The pomp and pageantry of the State Opening of Parliament at the Palace of Westminster in London traditionally takes longer than the speech itself.
But for nine short minutes on Tuesday, Britons were given a glimpse of their future without Queen Elizabeth II as head of state.
Ill health and old age forced the 96-year-old monarch to withdraw from outlining her government's legislative agenda for only the third time since her reign began in 1952.
Instead it fell to her eldest son Prince Charles, 73, to deputise, in the most important state engagement yet in his record-breaking time as her heir.
When his mother dies, he will be king and opening parliament for a new session will be one of his most important constitutional duties as head of state.
Other than the last-minute change of personnel, there was little to distinguish the centuries-old ceremony from previous ones in the putative "mother of all parliaments".
Two mounted divisions of the Household Cavalry regiment formed a "secure passage" for the limousine carrying Charles and his wife Camilla from Buckingham Palace.
Regalia symbolising royal authority was paraded -- the bejewelled Imperial State Crown, the Great Sword of State and Cap of Maintenance.
The red-coated Queen's Body Guard of the Yeoman of the Guard -- the "Beefeaters" -- kept watch. Liveried parliamentary and government officials processed.
A ceremonial search of the cellars of parliament was conducted -- a throwback to when a gunpowder plot was foiled before the opening of 1605.
The door of the House of Commons was slammed shut in the path of Black Rod, an official from the unelected upper House of Lords, to symbolise the independence of the elected lower chamber from the monarchy.
One member of parliament was held "hostage" at Buckingham Palace to ensure the safe return of the monarch, another throwback to more troubled times.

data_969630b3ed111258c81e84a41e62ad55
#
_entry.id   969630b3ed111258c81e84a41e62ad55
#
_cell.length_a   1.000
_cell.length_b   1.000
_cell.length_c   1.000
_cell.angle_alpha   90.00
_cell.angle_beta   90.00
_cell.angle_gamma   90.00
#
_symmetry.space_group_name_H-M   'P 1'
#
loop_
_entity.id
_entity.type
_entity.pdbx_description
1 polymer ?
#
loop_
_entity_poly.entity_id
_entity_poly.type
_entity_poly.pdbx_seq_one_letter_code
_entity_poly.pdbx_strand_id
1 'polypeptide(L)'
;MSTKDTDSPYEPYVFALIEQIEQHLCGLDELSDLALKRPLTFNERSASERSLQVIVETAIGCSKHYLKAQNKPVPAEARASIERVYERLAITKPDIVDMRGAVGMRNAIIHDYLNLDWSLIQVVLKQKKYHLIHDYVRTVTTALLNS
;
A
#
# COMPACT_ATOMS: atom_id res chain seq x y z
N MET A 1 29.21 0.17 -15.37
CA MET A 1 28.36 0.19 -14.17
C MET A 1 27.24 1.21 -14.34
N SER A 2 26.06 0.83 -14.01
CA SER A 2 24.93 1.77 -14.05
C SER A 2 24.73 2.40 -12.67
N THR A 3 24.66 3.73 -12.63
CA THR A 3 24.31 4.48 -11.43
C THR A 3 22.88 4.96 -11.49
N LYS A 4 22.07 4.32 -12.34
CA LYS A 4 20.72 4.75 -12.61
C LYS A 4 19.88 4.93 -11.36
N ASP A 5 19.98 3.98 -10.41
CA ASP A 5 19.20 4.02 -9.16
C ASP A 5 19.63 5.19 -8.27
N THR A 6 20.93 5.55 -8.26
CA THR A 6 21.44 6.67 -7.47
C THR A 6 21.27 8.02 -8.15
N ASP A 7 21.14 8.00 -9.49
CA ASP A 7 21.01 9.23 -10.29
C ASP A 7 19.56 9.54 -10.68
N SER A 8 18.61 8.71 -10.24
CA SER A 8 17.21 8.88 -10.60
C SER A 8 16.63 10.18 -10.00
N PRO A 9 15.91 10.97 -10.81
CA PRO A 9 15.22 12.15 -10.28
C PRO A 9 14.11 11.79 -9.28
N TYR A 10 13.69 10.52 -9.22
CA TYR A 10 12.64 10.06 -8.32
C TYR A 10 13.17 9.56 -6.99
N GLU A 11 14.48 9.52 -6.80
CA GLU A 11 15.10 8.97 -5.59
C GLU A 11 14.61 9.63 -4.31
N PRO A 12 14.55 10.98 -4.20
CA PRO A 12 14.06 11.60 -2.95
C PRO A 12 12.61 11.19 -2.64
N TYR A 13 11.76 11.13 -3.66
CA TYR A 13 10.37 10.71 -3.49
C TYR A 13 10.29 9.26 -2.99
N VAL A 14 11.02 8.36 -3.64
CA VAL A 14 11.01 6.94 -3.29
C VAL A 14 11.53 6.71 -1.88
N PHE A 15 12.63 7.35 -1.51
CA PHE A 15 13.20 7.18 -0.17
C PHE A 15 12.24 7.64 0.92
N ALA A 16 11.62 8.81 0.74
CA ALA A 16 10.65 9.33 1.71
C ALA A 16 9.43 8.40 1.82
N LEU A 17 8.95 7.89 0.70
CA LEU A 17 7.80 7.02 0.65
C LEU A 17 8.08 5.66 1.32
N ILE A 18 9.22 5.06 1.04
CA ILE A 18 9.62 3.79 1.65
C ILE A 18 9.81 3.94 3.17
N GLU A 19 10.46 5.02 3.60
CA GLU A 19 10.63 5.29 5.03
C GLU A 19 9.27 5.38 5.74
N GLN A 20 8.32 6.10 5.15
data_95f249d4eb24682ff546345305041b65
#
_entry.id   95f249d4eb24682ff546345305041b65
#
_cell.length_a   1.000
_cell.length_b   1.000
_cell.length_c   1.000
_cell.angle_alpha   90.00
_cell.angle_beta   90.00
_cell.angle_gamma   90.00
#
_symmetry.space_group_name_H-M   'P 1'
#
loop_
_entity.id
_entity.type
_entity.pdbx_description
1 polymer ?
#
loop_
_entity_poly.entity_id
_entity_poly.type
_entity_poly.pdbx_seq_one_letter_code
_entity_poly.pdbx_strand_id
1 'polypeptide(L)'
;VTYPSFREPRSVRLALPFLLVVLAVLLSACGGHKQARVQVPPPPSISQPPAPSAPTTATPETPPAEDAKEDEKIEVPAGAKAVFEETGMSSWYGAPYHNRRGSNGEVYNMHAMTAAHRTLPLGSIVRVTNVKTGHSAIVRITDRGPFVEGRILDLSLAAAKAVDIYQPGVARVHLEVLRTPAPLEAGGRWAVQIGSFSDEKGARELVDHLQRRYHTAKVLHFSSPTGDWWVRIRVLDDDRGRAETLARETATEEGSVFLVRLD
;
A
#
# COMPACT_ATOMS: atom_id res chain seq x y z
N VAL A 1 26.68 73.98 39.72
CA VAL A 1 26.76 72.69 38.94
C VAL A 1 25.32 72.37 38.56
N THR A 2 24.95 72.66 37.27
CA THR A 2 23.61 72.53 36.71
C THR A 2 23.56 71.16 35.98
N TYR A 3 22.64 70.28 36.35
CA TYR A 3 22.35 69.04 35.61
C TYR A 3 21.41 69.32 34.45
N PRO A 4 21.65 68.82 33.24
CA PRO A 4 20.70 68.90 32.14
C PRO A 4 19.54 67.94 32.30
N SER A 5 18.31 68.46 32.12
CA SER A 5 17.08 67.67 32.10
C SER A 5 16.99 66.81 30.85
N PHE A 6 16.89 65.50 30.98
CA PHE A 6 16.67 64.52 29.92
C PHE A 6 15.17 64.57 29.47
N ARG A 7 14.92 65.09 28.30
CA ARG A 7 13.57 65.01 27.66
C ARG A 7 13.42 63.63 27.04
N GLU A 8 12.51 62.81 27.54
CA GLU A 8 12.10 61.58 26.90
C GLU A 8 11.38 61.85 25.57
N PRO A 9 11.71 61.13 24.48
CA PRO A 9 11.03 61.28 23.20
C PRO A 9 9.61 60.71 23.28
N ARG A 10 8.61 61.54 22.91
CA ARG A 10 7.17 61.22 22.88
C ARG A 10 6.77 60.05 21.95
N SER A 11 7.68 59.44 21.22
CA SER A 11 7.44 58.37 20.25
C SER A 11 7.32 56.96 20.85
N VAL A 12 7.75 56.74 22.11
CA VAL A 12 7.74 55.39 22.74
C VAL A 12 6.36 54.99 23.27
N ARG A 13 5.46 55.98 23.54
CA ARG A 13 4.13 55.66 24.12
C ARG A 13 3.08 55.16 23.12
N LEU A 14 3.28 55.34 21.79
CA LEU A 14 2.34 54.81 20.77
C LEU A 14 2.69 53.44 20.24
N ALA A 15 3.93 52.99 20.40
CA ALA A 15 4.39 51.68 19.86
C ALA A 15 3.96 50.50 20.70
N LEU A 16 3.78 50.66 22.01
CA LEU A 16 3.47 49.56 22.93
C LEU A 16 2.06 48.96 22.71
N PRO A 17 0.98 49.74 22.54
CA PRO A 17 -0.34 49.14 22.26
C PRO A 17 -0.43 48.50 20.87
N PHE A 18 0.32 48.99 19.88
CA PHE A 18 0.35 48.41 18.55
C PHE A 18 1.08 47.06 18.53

Then MPs filed into the Lords, their daywear in contrast to the peers in red and white ermine robes, to listen to the speech.
- 'God save the Queen' -
Charles, dressed in the ceremonial uniform of admiral of the fleet, complete with a sheathed sword, arrived to a trumpet fanfare.
The Prince of Wales has had a lifetime to prepare for such occasions. He showed no sign of nerves, smiling and occasionally stopping to chat as he made his way to the chamber and the platform bearing the consort's throne.
Camilla -- a future queen consort -- sat to the left of the future king. His eldest son, Prince William, 39, to his right, getting his first taste of an occasion he will also have to perform one day.
The golden throne of the monarch, who was said to be watching on television from home, was removed. In its place was the crown on a velvet cushion.
At 11:34 am (1034 GMT), Charles began reading. Such was the eleventh-hour change of plan, the government still circulated the original version of the speech.
"My Government's priority is to grow and strengthen the economy and help ease the cost of living for families," it read.
"My Government will level up opportunity in all parts of the country and support more people into work.
"My Ministers will continue to support the police to make the streets safer, and fund the National Health Service to reduce the COVID backlogs.
"In these challenging times, my Government will play a leading role in defending democracy and freedom across the world, including continuing to support the people of Ukraine," the distributed speech said.
Charles -- not yet king -- changed it to "Her Majesty's Government" and "Her Majesty's Ministers".
At 11:43 am it was all over. A military band played "God Save the Queen", as he left. "Long live our noble Queen!" the national anthem exhorted.
After Tuesday, many were understandably left wondering, for how much longer?